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What can you burn on a bonfire?

Remember, remember the fifth of November... without being a nuisance to your neighbours. Read our guide to what you can and can't burn.

The Gunpowder plot of 1605 is still an excuse for a bonfire more than 400 years later. If you're going to celebrate 5th November at home, stay safe and follow our tips on what you can and cannot burn on your bonfire.

There is no law in the UK that specifically bans bonfires in gardens, even in smoke-free zones. But there are laws against causing a public or statutory nuisance, and some restrictions that you need to be aware of before you set light to that pile of rubbish in your back garden.

If smoke makes its way on to a public highway, it can be classified as a criminal offence in some circumstances and you could be fined. Regularly burning material on your own property could also be deemed a nuisance by the council, if it causes problems for your neighbours, and your council could issue you with an abatement notice.

If you’d like help managing your garden, use Which? Trusted Traders to find a gardener in your area.

What to burn on your bonfire

A lot of household and garden waste can be safely recycled or composted rather than burned. Contact your local council for more details. You should try to avoid burning large amounts of packaging, leaves or soft clippings that can be easily composted, or items that are easy to recycle, such as newspapers.

A bonfire is ideal for burning untreated wood that is not suitable for use on an indoor stove or fire. Ensure any wood you burn is free from metal objects such as nails or staples. These can be dangerous; as the fire heats up, they could fly out and hit unsuspecting bystanders.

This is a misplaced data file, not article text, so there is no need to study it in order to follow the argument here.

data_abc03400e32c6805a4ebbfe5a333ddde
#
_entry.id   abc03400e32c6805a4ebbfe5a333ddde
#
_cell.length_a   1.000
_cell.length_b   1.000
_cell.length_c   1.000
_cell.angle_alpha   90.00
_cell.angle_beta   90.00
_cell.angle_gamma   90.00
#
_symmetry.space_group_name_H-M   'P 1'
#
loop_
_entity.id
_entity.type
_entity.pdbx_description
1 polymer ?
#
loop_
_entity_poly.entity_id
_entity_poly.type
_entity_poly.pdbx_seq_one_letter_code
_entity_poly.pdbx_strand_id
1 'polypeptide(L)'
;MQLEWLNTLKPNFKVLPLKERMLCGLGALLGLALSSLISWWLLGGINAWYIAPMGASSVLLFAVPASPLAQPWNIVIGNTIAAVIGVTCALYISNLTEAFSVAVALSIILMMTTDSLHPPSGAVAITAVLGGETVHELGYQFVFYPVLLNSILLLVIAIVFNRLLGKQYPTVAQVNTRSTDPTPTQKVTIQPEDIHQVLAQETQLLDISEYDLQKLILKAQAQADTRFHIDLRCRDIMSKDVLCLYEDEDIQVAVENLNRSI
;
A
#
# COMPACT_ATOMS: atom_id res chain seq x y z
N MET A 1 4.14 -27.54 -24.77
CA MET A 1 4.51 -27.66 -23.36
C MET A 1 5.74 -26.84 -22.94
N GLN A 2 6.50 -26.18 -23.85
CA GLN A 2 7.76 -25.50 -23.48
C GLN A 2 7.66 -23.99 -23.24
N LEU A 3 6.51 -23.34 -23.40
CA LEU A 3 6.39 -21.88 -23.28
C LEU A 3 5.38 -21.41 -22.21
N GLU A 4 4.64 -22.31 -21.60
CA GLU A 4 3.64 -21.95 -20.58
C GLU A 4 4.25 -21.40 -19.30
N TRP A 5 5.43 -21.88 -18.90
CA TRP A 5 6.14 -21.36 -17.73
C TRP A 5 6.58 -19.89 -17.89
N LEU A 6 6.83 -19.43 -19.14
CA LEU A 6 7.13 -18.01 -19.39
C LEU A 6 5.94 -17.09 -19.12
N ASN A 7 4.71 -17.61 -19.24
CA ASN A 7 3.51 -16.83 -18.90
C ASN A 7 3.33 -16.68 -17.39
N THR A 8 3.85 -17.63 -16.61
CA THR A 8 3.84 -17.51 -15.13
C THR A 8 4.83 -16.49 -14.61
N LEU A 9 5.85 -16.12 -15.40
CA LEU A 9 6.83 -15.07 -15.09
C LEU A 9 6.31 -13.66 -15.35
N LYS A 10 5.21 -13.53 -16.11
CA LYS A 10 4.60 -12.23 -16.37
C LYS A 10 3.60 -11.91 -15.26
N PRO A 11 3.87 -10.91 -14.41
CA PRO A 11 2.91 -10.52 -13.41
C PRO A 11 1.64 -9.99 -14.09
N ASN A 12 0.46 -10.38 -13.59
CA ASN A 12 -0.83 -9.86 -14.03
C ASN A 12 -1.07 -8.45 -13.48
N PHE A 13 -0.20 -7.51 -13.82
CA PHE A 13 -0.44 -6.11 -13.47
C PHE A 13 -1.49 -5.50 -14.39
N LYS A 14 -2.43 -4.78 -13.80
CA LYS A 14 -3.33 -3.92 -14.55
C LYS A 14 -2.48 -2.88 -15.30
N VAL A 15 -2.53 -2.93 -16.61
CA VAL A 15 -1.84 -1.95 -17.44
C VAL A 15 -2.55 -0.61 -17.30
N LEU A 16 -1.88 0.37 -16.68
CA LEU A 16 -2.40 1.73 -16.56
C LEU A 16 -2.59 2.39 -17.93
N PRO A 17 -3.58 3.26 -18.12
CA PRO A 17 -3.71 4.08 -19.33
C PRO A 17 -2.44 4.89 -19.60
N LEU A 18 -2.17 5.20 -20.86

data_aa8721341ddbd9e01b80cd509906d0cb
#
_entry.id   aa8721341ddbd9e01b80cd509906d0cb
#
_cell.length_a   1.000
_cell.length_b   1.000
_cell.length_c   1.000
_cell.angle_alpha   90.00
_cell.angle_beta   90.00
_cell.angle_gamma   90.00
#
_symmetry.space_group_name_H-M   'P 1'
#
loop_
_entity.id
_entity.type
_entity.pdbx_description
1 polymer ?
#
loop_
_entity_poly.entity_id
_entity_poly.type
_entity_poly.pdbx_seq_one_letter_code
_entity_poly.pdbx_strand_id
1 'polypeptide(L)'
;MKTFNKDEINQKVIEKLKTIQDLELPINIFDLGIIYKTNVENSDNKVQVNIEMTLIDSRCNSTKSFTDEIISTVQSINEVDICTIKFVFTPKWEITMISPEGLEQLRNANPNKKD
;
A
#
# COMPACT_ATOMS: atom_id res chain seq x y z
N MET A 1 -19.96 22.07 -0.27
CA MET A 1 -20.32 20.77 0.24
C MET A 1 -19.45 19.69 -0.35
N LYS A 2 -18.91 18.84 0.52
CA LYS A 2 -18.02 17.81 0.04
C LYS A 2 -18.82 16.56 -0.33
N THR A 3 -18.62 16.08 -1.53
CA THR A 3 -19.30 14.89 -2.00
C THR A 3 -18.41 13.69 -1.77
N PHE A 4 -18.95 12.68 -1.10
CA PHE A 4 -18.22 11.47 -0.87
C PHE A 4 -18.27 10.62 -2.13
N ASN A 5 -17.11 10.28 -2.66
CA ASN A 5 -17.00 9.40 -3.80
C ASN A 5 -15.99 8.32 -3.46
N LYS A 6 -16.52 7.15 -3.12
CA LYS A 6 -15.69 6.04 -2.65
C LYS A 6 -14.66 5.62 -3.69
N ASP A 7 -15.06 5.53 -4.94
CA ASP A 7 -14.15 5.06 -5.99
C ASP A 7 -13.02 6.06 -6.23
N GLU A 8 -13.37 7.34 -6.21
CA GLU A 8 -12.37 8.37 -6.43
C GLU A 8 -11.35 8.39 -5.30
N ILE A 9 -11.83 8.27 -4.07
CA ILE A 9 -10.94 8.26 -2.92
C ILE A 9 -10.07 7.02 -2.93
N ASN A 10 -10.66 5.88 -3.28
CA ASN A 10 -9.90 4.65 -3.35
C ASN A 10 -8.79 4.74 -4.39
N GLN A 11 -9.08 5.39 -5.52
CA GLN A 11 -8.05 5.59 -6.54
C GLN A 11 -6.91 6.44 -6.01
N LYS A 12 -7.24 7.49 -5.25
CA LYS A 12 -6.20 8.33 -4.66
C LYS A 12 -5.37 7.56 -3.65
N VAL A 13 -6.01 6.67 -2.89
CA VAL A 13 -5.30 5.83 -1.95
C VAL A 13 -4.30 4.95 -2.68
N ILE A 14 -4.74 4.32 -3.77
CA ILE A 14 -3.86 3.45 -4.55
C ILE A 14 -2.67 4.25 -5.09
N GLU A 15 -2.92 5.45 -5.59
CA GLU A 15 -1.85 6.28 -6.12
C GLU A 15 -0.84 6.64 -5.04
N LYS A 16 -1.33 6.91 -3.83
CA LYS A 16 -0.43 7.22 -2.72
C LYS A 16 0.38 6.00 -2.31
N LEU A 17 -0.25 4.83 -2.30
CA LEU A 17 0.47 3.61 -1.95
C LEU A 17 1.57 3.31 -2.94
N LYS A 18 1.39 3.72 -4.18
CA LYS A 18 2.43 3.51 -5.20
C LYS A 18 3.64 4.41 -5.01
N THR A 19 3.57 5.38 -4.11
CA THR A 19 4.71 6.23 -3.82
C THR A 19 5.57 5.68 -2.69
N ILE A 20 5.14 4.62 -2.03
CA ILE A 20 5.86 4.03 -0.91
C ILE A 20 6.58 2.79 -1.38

Any wood you burn should be dry and untreated. Wet wood can explode as it burns, collapsing your bonfire and posing a risk to bystanders. Soft woods such as pine, spruce, alder or cedar will light easily and burn more quickly than hard woods such as eucalyptus, alder, oak or citrus.

Stick to burning dry material, in particular garden waste such as:

  • untreated wood
  • rose prunings
  • brambles
  • hedge clippings
  • weeds such as bindweed, couch grass or ground elder
  • holly leaves
  • yew trimmings.

What not to burn on your bonfire

It is a criminal offence to get rid of domestic waste in a way that could cause pollution or harm to human health. Burning plastic, rubber and painted materials releases toxic smoke, so should be avoided at all costs.

You should never burn:

  • aerosol cans
  • batteries
  • fireworks
  • foam furniture
  • general household rubbish
  • glass
  • mattresses
  • metal
  • paint tins
  • plastic
  • rubber
  • treated wood
  • tyres.

Be considerate with your bonfire

Think about where your bonfire is located. How much smoke will it create and where will that smoke go?

  • Ensure you locate your bonfire where smoke is unlikely to bother your neighbours.
  • Avoid burning waste when people are likely to have their windows open.
  • Avoid windy days when smoke is more likely to drift.
  • Avoid damp, still days when smoke is likely to linger.
  • Do not burn material when air pollution is already high, as this could create difficulties for people with asthma or other respiratory problems.

Safety advice for bonfires

It is also important to pay attention to basic safety advice.

  • Before lighting your bonfire, check it for small animals that may have used it as a shelter.
  • Ensure that the bonfire is not located too close to your house, garden shed, fence or hedge. Avoid placing it too close to low-hanging trees or plants, underneath power lines or close to flammable walls.
  • Remove any rubbish from the bonfire area, so it’s not possible for someone to throw it on later.
  • Never use petrol, paraffin or other flammable liquids to help light or encourage the fire. This can lead to explosion or uncontrolled spread of the fire.
  • Always keep a bucket of water or a hosepipe handy.
  • Never leave bonfires unattended. You should supervise them until they are fully burnt out. If you must leave one, damp it down with plenty of water.

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